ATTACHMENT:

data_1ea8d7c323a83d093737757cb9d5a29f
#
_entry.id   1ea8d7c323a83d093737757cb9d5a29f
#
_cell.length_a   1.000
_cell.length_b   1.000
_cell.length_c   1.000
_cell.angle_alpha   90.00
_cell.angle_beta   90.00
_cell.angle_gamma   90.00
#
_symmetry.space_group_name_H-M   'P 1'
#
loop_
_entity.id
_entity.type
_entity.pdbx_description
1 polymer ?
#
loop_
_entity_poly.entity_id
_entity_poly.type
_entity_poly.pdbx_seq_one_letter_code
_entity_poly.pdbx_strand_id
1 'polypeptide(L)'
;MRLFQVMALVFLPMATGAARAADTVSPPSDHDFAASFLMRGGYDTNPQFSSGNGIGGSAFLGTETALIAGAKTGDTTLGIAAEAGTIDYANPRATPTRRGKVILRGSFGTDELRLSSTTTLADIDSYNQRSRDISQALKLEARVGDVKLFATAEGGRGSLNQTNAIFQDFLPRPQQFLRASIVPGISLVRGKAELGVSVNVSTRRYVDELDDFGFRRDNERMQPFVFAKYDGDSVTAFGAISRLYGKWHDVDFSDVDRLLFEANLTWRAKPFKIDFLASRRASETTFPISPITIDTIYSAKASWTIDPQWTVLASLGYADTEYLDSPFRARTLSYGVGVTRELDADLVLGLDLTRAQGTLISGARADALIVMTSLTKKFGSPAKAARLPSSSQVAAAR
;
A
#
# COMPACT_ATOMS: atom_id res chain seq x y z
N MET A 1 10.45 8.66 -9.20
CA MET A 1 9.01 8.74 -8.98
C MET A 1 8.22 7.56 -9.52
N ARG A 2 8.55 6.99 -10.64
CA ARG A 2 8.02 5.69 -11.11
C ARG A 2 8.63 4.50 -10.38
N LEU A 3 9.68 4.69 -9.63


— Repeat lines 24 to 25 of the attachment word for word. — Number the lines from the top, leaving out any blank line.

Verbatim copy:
_entity_poly.pdbx_strand_id
1 'polypeptide(L)'